In Cross-Cultural Servanthood, Duane Elmer tells the parable of a monkey who sees a fish swimming against the current of a stream (pp. 27-28). Assuming the fish is struggling to survive, the monkey plucks the fish out of the stream and places it on dry ground. At first, the fish flops around–excited to have been saved, the monkey thinks. When the fish stops moving, the monkey feels satisfied, believing the fish is resting contentedly. Of course, the fish is dead.
In cross-cultural exchanges, we intend to serve others, but our efforts may be perceived as exercises of arrogant power. The remedy is Christlike humility. “Humility is mandated,” Elmer writes, “but”–and this exception is crucial–“its expression is culturally defined” (p. 33). We must both intend to be humble, in other words, and act in ways that people from other cultures perceive as humble.
How do we do this? Cross-Cultural Servanthood examines “the process of becoming a cross-cultural servant” (p. 19). Elmer outlines this process with six steps:
- Openness: “the ability to welcome people into your presence and make them feel safe” (p. 39, emphasis in original).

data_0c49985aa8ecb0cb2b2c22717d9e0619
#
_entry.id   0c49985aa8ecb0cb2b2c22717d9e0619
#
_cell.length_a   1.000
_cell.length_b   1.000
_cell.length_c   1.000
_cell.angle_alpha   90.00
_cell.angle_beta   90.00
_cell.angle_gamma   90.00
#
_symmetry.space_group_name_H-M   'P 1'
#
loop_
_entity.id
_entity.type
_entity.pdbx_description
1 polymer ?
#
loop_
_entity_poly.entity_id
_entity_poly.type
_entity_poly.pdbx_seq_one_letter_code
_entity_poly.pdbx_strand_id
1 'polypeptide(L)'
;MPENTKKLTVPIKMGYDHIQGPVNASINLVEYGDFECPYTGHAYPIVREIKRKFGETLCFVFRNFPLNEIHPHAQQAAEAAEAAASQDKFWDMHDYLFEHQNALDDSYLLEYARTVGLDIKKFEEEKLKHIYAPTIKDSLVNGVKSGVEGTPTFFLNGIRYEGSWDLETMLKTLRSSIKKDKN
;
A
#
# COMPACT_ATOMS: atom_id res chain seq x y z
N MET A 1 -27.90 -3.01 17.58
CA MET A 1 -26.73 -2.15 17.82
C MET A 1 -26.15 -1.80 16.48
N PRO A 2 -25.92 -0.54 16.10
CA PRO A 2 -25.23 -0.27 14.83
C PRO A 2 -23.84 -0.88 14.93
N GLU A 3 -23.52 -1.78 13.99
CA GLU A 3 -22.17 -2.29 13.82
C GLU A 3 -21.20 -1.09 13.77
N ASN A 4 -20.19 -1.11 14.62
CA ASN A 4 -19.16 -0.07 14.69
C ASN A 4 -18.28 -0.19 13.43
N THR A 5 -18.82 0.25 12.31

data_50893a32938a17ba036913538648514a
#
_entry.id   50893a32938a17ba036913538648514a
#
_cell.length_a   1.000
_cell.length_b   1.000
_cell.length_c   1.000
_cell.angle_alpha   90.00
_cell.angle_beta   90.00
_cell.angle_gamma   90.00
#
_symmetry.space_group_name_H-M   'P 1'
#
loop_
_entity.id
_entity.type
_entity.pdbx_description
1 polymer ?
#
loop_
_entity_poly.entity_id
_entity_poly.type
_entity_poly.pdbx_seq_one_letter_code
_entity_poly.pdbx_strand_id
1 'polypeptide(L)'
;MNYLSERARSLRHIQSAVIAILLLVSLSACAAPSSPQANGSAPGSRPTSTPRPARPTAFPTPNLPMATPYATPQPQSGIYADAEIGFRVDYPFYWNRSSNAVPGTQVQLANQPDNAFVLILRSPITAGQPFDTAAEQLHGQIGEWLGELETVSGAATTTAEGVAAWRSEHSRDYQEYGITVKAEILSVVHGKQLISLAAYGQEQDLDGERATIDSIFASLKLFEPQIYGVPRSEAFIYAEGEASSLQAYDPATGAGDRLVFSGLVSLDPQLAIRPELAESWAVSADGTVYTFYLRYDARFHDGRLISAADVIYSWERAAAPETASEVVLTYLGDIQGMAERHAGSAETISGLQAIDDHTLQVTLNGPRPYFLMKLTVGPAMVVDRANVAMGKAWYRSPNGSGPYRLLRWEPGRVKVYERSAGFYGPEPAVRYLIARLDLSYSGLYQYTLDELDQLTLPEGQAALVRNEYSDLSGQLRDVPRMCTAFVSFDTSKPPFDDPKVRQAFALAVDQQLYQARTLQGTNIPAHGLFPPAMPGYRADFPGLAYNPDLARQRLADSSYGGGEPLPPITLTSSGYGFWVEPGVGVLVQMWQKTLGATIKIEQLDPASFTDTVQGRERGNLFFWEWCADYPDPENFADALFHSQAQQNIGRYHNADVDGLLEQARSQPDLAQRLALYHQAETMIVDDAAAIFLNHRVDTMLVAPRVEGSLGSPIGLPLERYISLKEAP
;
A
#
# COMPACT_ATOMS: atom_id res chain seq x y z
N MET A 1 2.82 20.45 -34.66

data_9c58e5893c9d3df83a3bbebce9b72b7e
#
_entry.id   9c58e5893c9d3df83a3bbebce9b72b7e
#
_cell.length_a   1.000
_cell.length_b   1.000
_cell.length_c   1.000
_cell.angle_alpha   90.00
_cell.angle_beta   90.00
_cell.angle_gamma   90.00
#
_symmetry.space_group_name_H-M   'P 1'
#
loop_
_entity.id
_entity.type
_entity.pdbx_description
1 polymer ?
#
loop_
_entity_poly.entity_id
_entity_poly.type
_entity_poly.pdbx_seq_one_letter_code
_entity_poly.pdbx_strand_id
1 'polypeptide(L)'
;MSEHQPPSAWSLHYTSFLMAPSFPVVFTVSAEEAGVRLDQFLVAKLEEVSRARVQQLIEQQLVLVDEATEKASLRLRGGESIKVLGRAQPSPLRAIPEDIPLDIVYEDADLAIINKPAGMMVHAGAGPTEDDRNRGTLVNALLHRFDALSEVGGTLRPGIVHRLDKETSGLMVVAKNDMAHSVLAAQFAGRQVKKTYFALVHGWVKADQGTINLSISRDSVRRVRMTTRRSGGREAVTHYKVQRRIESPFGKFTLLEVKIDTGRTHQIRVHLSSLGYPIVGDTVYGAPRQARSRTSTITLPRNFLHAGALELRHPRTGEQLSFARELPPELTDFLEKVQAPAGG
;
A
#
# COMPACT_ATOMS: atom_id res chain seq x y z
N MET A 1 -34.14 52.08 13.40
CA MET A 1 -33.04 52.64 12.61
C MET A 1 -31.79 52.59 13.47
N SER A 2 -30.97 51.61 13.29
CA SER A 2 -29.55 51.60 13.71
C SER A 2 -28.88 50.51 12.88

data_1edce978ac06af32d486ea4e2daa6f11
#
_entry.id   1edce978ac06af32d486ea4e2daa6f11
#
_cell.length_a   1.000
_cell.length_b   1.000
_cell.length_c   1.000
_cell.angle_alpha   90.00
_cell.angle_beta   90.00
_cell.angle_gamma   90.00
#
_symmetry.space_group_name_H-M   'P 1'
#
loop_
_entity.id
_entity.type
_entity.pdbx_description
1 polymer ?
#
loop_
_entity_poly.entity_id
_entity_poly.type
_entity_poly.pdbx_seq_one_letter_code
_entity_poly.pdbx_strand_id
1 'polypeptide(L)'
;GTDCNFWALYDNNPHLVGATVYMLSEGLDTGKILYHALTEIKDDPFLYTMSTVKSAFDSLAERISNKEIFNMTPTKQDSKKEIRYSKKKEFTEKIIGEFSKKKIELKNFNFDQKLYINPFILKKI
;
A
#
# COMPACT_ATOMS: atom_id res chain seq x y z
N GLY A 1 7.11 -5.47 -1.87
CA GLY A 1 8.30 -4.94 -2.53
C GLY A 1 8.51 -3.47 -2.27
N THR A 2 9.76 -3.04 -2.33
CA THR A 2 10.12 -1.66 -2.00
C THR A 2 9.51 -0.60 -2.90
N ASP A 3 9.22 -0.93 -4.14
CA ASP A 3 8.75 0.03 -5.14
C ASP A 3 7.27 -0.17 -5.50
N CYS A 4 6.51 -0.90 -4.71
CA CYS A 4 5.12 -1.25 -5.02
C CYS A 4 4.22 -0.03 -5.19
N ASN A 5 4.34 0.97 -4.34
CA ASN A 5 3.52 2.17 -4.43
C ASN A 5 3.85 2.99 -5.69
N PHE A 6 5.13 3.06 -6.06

- Acceptance: “the ability to communicate value, worth and esteem to another person” (p. 58)
- Trust: “the ability to build confidence in a relationship so that both parties believe the other will not intentionally hurt them but will act in their best interest” (p. 77).
- Learning: “the ability to glean relevant information about, from and with other people” (p. 93).
- Understanding: “the ability to see patterns of behavior and values that reveal the integrity of a people” (p. 125).
- Serving: “the ability to relate to people in such a way that their dignity as human beings is affirmed and they are more empowered to live God-glorifying lives” (p. 146).
Elmer is G. W. Aldeen Professor of International Studies at Trinity Evangelical Divinity School in Deerfield, Illinois. His book is clear and simply written, mixing theological and sociological analysis in balanced measure, and using illustrations from his life and career, as well as from the lives and careers of others.
I highly recommend this book to Christian missionaries, pastors, and laypeople who work in cross-cultural or multi-cultural settings. It will help them understand how to better communicate the gospel in word and deed. It will also help them examine their own motives to make sure they are serving rather than patronizing others.
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